The Guardian reports that “assassin cell” therapy could be used to treat people with HIV, using specially enhanced white blood cells to target the virus.
The technology takes advantage of the ability of certain people’s immune systems to keep up with the mutations of the virus, with researchers enhancing the ability of certain white blood cells, called T-cells, to recognise and attack cells infected with HIV.
To date the technology has only been assessed in the laboratory and it remains to be seen whether it might prove effective within the human body. The process also relies on very specific parts of T-cells, that may vary between ethnic groups. Much more research will be needed to see if this technology can develop viable treatments for thousands of people living with HIV in the UK, and the millions more around the globe.
Dr Angel Varela-Rohena and colleagues from the University of Pennsylvania School of Medicine, Immunocore Ltd, the University of Oxford, Cardiff University School of Medicine and Adaptimmune Ltd. The study was published in the peer-reviewed medical journal Nature Medicine .
This was a study concerned with the use of modified ‘killerT-cells’ - a particular type of white blood cell in the human body, on HIV infection in the laboratory’
There are different types of T-cells, some of which are a target for the HIV virus. When the virus infects these particular T-cells it takes over their systems, using them to replicate more virus particles. In turn other types of T-cells, the cytotoxic (or killer) T-cells, are responsible for recognising these infected cells and killing them off.
The ‘success’ of an HIV infection can be attributed in part to the capacity of the virus to evade the defences of the human immune system, such as killer T-cells. Evading the body’s defences is achieved through rapid and regular mutations in the HIV virus. When an ‘escape’ mutation occurs it affects the viral proteins that remain on the outside of infected cells. These proteins normally alert the body’s killer T-cells to the presence of an invader.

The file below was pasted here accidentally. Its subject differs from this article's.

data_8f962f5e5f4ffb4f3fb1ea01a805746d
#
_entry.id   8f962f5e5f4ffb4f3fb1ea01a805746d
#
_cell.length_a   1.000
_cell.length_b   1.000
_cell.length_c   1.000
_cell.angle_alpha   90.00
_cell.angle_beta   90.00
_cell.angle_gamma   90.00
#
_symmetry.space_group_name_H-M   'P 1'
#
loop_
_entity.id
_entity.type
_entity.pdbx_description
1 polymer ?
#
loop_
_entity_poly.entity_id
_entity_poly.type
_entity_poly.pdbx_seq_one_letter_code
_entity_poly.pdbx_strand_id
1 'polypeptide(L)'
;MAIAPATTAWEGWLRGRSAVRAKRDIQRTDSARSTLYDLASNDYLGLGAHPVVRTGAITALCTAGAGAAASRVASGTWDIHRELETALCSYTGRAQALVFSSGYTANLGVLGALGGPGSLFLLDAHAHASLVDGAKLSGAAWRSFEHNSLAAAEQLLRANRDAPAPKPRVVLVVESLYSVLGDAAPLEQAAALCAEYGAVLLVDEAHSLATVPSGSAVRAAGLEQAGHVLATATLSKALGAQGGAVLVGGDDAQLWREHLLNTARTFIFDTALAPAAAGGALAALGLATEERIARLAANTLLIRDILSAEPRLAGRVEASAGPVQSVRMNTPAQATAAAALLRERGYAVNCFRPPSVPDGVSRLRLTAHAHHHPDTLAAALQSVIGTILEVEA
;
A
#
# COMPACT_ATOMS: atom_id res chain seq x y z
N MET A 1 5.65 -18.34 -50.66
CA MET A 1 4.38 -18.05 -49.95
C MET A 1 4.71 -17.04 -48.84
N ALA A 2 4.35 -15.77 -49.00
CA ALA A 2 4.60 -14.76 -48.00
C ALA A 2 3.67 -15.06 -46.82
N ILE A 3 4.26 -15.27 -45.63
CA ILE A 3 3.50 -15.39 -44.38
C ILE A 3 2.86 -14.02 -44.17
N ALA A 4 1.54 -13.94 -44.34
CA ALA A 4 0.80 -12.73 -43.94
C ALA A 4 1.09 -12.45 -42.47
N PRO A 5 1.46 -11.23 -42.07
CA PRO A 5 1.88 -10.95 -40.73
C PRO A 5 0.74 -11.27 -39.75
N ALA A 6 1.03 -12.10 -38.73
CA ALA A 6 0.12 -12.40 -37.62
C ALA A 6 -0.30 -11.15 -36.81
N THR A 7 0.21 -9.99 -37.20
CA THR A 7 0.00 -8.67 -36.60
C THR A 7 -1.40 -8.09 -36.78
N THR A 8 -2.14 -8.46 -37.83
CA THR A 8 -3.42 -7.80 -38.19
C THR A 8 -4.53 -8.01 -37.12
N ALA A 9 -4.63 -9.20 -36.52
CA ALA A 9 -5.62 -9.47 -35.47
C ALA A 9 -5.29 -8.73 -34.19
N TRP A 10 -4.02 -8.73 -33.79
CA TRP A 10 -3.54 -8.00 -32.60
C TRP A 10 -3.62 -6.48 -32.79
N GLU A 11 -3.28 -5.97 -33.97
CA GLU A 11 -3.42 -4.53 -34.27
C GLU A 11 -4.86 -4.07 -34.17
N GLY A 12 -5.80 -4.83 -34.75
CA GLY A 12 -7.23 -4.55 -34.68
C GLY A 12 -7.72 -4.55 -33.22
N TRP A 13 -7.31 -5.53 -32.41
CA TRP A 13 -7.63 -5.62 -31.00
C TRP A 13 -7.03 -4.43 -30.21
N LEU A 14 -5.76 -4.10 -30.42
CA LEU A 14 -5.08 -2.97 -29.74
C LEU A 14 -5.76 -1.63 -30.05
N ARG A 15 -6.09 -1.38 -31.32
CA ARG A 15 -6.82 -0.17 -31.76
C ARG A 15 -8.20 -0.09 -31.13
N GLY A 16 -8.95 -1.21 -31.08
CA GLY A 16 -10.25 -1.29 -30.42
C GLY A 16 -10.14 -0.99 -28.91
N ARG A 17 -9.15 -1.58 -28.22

When these proteins, or receptors, are removed or disguised, the HIV replicating in the cells is therefore able to escape detection. It seems that certain humans are able to fight the infection, as their bodies can recognise these external proteins, and have better control of their disease and increased life expectancy.
In this study, the researchers were interested in exploring whether they could enhance the properties of the killer T-cells to recognise disguised HIV-infected cells.
Researchers removed killer T-cells from an HIV patient whose immune system appeared to be able to recognise those HIV viruses that were escaping detection. They cultured these cells and mutated them to select those versions that had the greatest affinity for a protein, called SL9, that appears on the surface of cells that HIV infects.
They investigated the properties of these cultured T-cells and observed their response to various concentrations of SL9 on cells in the laboratory. To investigate the effects of these immune cells on HIV infection, researchers infected other types of T-cell with HIV and then observed whether these enhanced killer T-cells would have an effect on the spread of HIV in the culture.
The researchers found that their mutated T-cells had a high affinity for the SL9 protein, which is found on cells infected with HIV. They say that the study suggests their mutated cells would ‘successfully target HIV-infected cells’, based on the ability to bind to the SL9 protein demonstrated in the laboratory. However, they could not investigate this as preparing the HIV virus for testing outside of the body leads the T-cells to respond less effectively.
When investigating the effect of the T-cells on HIV infected cells in laboratory culture, the researchers found that they were able to limit the spread of HIV better than ordinary (non-enhanced) killer T-cells.
The researchers conclude that the properties of these enhanced killer T-cells make them an attractive potential therapy for HIV.
This laboratory study has explored a potentially new avenue to treat HIV in humans, based on the idea that a patient’s own T-cells are mutated (enhanced) to be able to recognise HIV better and thereby target them for destruction.
The researchers hope that increasing the capacity of the body to detect HIV will either kill off the virus or at least weaken it as it tries to mutate Weakening the virus may slow its progress and reduce its ability to transmit within the population.
So far the studies have only been carried out in a laboratory, and future human testing is important. According to The Guardian a human study will begin next summer through the University of Pennsylvania. Until then it is unclear whether this technology will provide a potential treatment option for people living with HIV, or an effective method to reduce the spread of the virus.
As suggested by the news report, the technology relies on a very specific part of the T-cells which may vary across individuals and different ethnic groups.
While this study opens an exciting new avenue in HIV treatment, it remains unclear whether this preliminary research will lead to development of a treatment for HIV.
This looks promising, but it will be dificult to develop.